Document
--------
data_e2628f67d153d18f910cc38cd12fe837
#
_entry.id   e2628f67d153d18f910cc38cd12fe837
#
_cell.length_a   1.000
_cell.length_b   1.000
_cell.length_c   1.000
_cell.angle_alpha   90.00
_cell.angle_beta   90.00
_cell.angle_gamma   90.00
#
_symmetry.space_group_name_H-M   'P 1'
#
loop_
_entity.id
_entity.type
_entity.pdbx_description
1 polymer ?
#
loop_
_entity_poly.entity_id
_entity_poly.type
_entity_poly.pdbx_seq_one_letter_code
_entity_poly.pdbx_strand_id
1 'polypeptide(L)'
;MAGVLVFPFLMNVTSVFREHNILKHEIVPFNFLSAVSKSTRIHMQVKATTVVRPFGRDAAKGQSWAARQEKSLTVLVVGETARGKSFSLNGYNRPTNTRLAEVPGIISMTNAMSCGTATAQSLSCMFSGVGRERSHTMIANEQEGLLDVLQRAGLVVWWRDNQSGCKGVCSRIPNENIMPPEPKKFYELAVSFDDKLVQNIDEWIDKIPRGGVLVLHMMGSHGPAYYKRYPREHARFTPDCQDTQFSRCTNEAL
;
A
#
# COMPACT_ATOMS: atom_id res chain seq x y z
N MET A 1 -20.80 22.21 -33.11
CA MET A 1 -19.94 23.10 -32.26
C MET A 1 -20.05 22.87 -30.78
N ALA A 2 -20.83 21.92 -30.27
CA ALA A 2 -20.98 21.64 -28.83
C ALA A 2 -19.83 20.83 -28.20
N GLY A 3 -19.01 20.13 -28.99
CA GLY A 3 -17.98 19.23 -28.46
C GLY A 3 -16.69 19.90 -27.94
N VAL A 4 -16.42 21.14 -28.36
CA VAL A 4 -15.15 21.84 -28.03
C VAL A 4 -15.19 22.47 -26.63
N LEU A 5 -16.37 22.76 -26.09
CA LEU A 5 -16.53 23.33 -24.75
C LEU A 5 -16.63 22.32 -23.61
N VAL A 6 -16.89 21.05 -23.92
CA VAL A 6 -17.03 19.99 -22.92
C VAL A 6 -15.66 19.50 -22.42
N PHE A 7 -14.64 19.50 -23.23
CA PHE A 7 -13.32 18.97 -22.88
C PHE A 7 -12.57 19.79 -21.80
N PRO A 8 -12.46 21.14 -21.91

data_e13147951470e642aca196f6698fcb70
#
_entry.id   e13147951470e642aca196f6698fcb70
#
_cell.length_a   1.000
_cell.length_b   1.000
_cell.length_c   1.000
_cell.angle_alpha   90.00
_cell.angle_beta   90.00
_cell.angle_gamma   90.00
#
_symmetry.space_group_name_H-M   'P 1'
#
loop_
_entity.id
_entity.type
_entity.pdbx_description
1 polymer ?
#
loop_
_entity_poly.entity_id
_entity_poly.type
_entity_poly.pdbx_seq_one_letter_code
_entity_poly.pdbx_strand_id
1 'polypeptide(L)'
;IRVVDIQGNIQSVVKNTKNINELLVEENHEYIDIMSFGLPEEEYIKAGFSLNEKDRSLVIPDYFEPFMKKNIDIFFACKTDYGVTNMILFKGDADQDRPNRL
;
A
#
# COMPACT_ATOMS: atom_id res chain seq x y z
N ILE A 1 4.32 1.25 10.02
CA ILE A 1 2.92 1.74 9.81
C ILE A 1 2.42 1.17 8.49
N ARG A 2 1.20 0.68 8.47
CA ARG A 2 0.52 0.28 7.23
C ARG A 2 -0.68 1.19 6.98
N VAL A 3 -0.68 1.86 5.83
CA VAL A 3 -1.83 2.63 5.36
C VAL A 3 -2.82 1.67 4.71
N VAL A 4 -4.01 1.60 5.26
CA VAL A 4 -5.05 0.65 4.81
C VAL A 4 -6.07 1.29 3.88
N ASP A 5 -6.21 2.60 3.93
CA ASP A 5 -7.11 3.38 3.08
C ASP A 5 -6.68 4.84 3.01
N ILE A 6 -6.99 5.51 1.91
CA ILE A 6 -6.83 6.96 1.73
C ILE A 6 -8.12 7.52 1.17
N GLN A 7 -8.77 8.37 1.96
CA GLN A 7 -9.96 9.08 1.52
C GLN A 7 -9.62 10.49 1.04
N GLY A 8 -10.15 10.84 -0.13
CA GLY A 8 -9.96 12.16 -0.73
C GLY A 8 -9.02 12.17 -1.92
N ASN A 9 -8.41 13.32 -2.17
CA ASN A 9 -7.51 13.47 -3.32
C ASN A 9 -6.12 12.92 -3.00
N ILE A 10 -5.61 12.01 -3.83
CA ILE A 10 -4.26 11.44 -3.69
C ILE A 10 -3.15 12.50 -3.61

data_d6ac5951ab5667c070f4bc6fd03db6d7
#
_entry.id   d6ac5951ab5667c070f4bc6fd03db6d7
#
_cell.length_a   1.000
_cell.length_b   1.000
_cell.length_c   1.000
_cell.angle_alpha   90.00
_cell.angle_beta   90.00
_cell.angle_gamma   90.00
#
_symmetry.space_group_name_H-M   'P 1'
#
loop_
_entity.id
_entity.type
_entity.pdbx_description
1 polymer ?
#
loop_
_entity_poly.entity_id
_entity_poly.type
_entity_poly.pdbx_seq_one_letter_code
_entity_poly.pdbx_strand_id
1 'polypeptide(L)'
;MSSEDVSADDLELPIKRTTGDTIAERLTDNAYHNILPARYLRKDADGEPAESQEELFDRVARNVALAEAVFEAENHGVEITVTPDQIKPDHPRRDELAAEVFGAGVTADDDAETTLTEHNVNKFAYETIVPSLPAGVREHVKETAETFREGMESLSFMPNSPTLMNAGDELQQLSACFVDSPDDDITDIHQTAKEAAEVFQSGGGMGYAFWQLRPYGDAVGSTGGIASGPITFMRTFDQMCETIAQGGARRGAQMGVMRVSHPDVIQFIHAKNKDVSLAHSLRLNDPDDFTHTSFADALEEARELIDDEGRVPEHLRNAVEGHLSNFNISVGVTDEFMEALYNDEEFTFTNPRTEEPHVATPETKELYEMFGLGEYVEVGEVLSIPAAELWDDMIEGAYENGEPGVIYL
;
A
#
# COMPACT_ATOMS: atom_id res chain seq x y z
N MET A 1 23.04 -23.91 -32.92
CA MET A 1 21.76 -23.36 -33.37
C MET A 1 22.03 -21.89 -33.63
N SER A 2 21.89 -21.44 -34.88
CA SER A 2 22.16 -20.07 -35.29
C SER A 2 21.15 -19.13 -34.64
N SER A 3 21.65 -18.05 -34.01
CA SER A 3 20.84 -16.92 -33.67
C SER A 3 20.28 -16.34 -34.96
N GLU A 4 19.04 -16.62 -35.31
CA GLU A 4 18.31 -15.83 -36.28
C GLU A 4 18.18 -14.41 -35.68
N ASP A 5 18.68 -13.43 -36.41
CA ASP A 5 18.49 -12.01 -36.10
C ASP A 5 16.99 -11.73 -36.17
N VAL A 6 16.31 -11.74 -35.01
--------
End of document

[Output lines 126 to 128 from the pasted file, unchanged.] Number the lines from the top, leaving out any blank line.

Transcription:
loop_
_entity.id
_entity.type